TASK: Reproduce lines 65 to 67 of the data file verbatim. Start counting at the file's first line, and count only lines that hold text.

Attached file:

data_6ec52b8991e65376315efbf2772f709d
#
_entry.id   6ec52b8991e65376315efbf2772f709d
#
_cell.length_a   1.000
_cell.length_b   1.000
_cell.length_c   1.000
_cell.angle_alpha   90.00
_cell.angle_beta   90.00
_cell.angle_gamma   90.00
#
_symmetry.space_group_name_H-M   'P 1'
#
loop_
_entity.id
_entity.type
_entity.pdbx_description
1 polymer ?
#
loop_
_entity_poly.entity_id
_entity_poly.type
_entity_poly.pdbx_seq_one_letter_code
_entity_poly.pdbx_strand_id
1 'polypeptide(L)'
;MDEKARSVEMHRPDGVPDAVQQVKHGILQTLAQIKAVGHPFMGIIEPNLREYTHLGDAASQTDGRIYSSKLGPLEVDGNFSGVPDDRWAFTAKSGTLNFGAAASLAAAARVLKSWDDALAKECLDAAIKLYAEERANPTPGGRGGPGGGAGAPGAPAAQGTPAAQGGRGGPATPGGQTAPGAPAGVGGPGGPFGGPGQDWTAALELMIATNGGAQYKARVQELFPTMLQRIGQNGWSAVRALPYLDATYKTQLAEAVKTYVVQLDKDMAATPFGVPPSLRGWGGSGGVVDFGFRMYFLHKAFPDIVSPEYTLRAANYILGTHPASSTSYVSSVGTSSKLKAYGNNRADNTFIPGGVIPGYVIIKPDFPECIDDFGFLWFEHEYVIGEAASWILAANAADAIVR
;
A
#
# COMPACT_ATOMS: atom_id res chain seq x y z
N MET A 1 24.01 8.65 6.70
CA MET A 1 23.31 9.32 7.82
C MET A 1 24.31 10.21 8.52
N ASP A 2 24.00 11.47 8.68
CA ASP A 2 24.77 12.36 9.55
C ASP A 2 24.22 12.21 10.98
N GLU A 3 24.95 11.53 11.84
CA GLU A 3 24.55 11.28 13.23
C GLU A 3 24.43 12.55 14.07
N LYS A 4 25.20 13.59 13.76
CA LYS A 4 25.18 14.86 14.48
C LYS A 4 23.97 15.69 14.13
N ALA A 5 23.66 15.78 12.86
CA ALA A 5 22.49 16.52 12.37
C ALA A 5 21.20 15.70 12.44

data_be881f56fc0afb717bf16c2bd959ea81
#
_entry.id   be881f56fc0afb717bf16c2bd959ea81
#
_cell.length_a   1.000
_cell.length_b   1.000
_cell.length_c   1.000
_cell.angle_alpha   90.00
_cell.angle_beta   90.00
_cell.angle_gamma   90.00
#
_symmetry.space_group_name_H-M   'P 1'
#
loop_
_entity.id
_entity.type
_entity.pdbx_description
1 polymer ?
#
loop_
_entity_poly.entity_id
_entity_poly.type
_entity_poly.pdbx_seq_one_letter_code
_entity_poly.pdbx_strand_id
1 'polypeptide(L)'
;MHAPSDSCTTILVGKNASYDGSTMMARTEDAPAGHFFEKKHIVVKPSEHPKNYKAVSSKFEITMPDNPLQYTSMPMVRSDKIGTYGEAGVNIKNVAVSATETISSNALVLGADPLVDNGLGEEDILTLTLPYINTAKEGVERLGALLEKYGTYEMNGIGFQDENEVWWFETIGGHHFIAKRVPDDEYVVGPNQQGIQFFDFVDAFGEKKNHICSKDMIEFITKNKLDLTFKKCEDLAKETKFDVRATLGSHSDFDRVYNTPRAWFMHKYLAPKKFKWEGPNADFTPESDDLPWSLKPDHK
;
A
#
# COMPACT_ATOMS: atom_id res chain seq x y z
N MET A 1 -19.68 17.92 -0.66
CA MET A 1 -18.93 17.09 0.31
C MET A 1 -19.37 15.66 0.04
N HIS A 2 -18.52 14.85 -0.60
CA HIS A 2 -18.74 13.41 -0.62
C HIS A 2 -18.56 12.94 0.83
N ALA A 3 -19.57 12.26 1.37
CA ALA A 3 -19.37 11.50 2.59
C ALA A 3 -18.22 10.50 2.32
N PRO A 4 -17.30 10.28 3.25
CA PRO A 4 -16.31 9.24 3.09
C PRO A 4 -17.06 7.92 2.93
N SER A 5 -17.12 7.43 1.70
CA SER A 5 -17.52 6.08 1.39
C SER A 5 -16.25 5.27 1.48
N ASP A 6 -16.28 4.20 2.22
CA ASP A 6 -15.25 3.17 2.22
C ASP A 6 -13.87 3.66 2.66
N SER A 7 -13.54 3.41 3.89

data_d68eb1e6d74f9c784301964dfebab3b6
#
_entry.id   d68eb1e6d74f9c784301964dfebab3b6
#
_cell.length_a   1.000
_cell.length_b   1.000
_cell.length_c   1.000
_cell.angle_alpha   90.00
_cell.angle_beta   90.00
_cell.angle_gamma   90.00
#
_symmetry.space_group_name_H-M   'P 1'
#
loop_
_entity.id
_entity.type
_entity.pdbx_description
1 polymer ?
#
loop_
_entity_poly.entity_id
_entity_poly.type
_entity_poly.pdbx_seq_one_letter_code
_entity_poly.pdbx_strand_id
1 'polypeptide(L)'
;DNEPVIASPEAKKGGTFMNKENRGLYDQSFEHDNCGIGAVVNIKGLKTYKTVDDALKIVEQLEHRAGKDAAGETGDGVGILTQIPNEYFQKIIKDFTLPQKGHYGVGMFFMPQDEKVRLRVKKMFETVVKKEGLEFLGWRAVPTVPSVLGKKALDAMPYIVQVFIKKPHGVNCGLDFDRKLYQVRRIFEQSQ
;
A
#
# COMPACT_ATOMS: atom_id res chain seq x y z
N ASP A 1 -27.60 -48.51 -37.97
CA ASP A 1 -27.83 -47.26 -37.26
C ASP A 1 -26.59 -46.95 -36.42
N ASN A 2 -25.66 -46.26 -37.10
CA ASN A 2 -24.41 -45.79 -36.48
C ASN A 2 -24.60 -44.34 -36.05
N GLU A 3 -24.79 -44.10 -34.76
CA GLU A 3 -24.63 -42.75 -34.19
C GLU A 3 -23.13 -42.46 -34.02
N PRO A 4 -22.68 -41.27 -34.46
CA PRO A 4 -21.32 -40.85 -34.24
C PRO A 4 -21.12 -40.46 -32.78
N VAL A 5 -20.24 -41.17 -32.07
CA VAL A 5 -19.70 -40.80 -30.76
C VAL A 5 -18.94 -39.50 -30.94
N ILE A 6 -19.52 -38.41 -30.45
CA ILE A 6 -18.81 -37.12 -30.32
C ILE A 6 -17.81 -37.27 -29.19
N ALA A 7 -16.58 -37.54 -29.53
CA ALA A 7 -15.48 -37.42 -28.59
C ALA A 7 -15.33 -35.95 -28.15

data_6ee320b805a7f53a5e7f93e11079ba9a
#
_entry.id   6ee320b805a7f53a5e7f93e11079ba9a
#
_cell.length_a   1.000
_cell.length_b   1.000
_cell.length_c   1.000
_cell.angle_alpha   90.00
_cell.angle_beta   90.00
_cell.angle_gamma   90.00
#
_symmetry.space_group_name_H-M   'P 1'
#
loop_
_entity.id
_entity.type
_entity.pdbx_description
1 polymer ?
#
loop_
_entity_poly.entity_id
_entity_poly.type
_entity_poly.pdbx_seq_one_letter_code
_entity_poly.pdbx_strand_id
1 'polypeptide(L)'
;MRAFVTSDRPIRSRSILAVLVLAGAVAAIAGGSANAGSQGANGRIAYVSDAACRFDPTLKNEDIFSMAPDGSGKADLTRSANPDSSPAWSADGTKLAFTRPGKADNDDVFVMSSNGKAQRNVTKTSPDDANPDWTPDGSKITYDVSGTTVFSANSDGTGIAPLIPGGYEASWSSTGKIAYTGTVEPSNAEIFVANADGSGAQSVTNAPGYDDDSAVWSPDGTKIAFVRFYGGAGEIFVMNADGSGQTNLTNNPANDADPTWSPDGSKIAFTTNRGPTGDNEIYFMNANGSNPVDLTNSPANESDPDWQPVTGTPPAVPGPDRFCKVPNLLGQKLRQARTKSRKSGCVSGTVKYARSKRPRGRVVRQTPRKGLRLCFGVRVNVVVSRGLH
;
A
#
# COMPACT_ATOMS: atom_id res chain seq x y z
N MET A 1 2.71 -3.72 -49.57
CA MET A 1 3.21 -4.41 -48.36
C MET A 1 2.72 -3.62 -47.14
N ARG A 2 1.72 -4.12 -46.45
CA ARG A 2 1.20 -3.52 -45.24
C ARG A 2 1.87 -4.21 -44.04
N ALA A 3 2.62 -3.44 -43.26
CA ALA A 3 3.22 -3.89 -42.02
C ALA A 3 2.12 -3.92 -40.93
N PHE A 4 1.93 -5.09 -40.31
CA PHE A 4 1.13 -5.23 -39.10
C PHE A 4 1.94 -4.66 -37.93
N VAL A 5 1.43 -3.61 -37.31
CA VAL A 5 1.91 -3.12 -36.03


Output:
loop_
_entity_poly.entity_id
_entity_poly.type